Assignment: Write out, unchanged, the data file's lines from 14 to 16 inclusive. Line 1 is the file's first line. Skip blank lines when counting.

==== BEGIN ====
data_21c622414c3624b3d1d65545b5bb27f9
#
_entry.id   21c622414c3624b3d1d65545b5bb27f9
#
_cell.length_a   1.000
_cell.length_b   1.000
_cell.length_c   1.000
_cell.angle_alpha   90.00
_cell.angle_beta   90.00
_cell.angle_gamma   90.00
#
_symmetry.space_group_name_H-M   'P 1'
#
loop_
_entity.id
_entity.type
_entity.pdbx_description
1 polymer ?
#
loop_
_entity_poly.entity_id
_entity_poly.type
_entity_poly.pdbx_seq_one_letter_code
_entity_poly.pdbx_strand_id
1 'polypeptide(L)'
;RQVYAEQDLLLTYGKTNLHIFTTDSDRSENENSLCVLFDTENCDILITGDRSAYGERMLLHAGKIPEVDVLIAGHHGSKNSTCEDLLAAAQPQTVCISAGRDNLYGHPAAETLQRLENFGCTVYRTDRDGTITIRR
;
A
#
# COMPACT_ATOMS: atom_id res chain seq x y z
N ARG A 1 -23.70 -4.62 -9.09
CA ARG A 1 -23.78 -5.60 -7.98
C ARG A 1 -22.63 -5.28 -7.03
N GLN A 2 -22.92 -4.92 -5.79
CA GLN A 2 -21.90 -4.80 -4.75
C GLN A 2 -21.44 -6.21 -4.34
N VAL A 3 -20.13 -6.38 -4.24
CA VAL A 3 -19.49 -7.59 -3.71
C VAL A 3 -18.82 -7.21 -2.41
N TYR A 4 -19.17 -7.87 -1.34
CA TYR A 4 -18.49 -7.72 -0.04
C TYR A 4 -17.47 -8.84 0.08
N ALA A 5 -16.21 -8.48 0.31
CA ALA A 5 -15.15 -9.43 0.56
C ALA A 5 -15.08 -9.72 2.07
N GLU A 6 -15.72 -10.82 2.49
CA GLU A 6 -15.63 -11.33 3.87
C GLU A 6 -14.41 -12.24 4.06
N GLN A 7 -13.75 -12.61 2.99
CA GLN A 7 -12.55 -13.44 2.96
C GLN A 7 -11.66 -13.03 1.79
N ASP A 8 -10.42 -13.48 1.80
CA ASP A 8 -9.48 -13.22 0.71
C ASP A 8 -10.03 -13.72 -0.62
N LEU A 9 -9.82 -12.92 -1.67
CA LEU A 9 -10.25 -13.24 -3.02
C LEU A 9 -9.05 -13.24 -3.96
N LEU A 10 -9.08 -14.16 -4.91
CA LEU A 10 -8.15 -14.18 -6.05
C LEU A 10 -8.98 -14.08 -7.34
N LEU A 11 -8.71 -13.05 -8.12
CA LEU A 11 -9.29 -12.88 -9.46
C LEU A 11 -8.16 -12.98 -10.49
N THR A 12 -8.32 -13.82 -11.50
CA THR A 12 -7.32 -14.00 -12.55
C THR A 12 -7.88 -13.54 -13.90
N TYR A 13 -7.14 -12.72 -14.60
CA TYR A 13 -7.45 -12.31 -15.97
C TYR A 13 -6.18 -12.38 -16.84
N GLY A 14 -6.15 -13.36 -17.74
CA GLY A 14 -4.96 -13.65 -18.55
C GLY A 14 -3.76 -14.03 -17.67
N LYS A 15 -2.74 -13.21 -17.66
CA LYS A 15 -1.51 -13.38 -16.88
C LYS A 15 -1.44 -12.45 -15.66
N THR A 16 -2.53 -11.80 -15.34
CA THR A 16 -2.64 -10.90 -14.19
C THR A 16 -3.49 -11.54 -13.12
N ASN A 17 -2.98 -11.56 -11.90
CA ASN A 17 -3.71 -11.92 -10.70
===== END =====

loop_
_entity.id
_entity.type